ora.node02.vip
      1        ONLINE  ONLINE       node02            STABLE
--------------------------------------------------------------------------------

 

Now that Grid Infrastructure and ASM are installed, we can create our two diskgroups for database files and Flash Recovery Area, prior to the installation of the RDBMS and the databases.

 

Create ASM diskgroups for databases using ASMCA

To create the diskgroups, there are two ways: The first method is to use the ASM Configuration Assistant. We are going to create the U01 diskgroup with this method.

 

Run the tool with the following command as grid:

 

$ asmca

 

The ASMCA window opens and you can see the current diskgroups. Here, the CRS diskgroup created during Grid Infrastructure installation is shown as mounted on both nodes.

 

Click on Create to add a new diskgroup.

asmca_Step0

 

Enter the diskgroup name (U01), provide the redundancy level (external for one single device) and select an available disk to add to the diskgroup. Click OK once finished.

asmca_Step1

 

Wait until the diskgroup is created...

asmca_Step2

 

asmca_Step3

 

Once the new diskgroup is created, we can see it in the ASMCA main window. Note that when you create a diskgroup with ASMCA, it is automatically mounted on all nodes of the cluster.

asmca_Step4

 

Create ASM diskgroups for databases with sqlplus

The other way to create ASM diskgroups is to connect to the ASM instance using sqlplus. We are going to create the U90 diskgroup for FRA using this method.

 

  • Set the ASM environment on first node, as grid user

$ export ORACLE_SID="+ASM1"
$ export ORACLE_HOME=/u00/app/12.1.0/grid
$ export PATH="$ORACLE_HOME/bin:$PATH"

 

  • Connect to the ASM database as SYSASM

$ sqlplus / as sysasm

 

  • Show path of ASM disks

SQL> select path from v$asm_disk;PATH
----------------------------------------------------------------------------
ORCL:U01FG1D1
ORCL:U90FG1D1
ORCL:CRSFG1D1
ORCL:CRSFG2D1
ORCL:CRSFG3D1

 

  • Create the ASM diskgroup

SQL> create diskgroup U90 external redundancy disk 'ORCL:U90FG1D1' attribute 'compatible.asm'='12.1';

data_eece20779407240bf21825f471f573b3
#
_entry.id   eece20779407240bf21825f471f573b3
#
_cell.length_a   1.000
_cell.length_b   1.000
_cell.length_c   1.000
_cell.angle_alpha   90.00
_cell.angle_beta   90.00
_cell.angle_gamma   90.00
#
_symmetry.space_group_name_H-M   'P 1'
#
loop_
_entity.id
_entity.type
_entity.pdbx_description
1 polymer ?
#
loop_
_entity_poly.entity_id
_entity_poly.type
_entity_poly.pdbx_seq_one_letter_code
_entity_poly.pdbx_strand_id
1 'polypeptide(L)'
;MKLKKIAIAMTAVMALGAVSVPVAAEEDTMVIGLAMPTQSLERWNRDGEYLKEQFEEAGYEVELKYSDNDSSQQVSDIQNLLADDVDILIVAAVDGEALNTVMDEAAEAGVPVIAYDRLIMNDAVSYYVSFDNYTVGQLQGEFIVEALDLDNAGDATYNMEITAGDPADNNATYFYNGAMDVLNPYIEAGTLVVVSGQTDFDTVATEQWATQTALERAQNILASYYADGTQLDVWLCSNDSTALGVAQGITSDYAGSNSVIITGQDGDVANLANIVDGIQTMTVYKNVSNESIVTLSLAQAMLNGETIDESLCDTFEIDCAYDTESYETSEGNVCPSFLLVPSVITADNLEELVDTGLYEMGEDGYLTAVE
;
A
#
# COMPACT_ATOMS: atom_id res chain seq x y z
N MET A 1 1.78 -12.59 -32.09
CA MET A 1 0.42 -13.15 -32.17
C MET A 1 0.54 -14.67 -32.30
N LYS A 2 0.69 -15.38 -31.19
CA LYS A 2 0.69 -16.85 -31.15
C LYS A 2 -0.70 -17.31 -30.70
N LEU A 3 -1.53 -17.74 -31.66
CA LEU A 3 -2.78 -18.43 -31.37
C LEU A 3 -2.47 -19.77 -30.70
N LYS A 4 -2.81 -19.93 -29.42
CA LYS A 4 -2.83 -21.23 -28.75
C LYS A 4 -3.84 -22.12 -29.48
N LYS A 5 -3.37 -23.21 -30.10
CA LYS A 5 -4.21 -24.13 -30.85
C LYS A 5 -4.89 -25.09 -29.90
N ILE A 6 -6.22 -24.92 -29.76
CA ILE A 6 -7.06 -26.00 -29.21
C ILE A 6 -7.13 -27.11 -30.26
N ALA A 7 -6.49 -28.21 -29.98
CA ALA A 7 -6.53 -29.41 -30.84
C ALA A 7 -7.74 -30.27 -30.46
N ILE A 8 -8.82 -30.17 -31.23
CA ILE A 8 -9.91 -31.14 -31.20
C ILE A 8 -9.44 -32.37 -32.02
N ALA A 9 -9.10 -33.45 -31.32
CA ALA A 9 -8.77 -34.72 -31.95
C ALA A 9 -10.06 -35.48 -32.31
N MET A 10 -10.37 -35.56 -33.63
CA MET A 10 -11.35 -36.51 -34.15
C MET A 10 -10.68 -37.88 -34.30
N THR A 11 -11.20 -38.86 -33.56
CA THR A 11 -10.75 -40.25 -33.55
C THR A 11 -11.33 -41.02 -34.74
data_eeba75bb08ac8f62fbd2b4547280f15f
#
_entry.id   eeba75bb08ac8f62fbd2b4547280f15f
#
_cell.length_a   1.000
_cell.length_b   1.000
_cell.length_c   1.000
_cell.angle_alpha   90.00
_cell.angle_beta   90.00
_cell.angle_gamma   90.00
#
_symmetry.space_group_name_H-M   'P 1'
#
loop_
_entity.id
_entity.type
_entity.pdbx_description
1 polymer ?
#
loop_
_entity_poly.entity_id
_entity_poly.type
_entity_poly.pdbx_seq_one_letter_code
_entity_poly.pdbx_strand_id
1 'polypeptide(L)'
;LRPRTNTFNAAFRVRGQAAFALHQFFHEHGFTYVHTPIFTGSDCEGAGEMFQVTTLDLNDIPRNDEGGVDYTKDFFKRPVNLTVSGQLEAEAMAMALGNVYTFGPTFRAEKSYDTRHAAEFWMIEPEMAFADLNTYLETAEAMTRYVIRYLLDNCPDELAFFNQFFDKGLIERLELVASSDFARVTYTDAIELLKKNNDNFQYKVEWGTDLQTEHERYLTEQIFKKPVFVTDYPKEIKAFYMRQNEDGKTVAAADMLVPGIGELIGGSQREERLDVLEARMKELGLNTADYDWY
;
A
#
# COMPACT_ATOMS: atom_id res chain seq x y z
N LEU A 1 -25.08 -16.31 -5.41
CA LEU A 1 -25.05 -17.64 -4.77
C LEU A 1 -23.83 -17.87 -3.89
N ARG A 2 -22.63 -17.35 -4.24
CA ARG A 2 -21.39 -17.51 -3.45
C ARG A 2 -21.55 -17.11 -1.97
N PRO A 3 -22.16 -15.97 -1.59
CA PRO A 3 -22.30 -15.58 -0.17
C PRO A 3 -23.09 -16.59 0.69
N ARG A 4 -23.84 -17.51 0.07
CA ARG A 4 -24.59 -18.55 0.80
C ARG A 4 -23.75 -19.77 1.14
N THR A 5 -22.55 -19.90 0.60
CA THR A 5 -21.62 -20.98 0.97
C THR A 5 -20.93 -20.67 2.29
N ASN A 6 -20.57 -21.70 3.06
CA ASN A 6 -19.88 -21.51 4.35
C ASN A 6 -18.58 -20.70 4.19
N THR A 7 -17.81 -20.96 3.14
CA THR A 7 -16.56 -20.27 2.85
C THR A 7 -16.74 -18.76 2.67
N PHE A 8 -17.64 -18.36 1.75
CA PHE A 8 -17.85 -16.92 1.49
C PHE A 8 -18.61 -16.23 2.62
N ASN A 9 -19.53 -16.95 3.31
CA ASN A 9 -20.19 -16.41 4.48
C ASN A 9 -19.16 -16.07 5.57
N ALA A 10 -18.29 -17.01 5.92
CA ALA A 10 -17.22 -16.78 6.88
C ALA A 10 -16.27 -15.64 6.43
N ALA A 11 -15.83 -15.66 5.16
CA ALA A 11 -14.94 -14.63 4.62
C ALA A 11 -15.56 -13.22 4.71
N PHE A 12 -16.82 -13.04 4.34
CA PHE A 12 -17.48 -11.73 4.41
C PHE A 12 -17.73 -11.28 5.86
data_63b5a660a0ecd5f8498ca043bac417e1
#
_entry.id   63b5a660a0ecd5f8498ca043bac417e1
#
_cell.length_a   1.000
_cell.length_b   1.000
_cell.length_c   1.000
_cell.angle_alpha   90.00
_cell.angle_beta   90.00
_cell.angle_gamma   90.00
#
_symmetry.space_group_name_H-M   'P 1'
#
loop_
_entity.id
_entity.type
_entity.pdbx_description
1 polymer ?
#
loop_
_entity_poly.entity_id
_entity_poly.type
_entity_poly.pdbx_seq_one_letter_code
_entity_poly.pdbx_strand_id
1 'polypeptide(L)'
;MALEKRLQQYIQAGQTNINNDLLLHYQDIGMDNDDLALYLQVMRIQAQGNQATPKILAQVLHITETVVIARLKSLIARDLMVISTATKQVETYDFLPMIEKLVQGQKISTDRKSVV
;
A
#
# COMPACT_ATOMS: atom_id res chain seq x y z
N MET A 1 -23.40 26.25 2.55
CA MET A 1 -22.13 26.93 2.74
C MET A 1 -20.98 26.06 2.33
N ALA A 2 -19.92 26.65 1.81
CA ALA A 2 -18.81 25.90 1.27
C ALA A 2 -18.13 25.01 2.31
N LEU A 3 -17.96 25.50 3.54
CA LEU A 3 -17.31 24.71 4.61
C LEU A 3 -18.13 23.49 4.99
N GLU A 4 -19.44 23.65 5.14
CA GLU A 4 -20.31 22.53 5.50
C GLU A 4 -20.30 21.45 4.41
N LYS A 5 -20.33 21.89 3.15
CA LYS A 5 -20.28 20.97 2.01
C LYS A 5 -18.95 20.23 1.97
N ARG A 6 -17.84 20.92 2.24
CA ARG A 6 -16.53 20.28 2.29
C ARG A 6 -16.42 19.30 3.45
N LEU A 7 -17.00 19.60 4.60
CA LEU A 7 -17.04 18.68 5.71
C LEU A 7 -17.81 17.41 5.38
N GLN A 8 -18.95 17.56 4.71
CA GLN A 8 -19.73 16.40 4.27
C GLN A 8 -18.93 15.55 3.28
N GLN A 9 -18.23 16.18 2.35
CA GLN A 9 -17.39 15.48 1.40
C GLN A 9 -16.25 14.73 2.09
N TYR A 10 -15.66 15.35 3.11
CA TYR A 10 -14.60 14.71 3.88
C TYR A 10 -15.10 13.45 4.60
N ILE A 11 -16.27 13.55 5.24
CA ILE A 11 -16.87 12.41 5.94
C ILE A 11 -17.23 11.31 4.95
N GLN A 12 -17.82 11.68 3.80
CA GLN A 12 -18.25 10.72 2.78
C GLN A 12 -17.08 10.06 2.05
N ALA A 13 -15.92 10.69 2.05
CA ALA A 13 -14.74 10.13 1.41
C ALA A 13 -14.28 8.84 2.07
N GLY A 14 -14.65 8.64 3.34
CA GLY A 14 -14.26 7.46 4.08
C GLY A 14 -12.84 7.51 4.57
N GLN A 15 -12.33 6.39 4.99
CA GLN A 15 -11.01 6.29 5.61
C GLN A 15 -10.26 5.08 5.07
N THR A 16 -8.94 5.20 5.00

Diskgroup created.

 

* Per default, when you manually create a diskgroup, the compatible.asm attribute is set on 10.1.0.0.0. But, in order to install a 12c database on ASM, the parameter must be set on 12.1.0.0.0.

Create the diskgroup with the right parameter will prevent you to get an error when creating the database later ;-)

 

  • Show diskgroups mount status

Contrary to ASMCA, diskgroups created via sqlplus are only mounted on the node from where they were created. They must be manually mounted on the other nodes.

On node02, set the ASM environment, connect to the ASM database and show the mount status of ASM diskgroups:

SQL> select state, name from v$asm_diskgroup;

STATE       NAME
----------- ------------------------------
MOUNTED     CRS
MOUNTED     U01
DISMOUNTED  U90

 

  • Mount diskgroup on all nodes

Mount the diskgroup from node02 only, because it was automatically mounted on the server from where it has been created:

 

SQL> alter diskgroup U90 mount;
Diskgroup altered.

 

  • Check the asm.compatible attribute

You can check that the compatibility attribute has been correctly set by typing this command:

 

SQL> select name, compatibility from v$asm_diskgroup;

 

NAME           COMPATIBILITY
-------------- ---------------
CRS            12.1.0.0.0
U01            12.1.0.0.0
U90            12.1.0.0.0

 

Here, note that compatibility mode for both CRS and U01 was already configured with 12.1.0.0 with ASMCA.

 

Install Oracle RDBMS and create a database

If you want to know how to deploy RDBMS binaries and what are new features coming with the 12c release, read Gregory's blog about the Oracle Database 12c: Binary Installation.

The installation process is similar, you just have to select a Real Application Cluster (RAC) installation mode in the OUI, and to create the database using the ASM storage.

It should be quite easy.

Good luck!

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Michael Schwalm is Consultant at dbi Services and has more than two years of experience in Oracle database administration. He has a broad knowledge in the realization of virtualization infrastructures such as vMware vSphere. He took his first steps in database administration as an integrator of a web applications on Unix, Oracle, and Websphere environments. Michael Schwalm is Oracle Certified Professional 11g. Prior to joining dbi services, Michael Schwalm was application administrator at SOGETI Est (F) on behalf of PSA Peugeot Citroen and responsible for the realization and managing of Unix environments and Oracle databases in the context of migration projects. Michael Schwalm holds a BTS diploma in Information System Management from Belfort (F) and a TSAR diploma in advanced network administration from Strasbourg (F). His branch-related experience covers Automotive, Software industry, Financial Services / Banking, etc.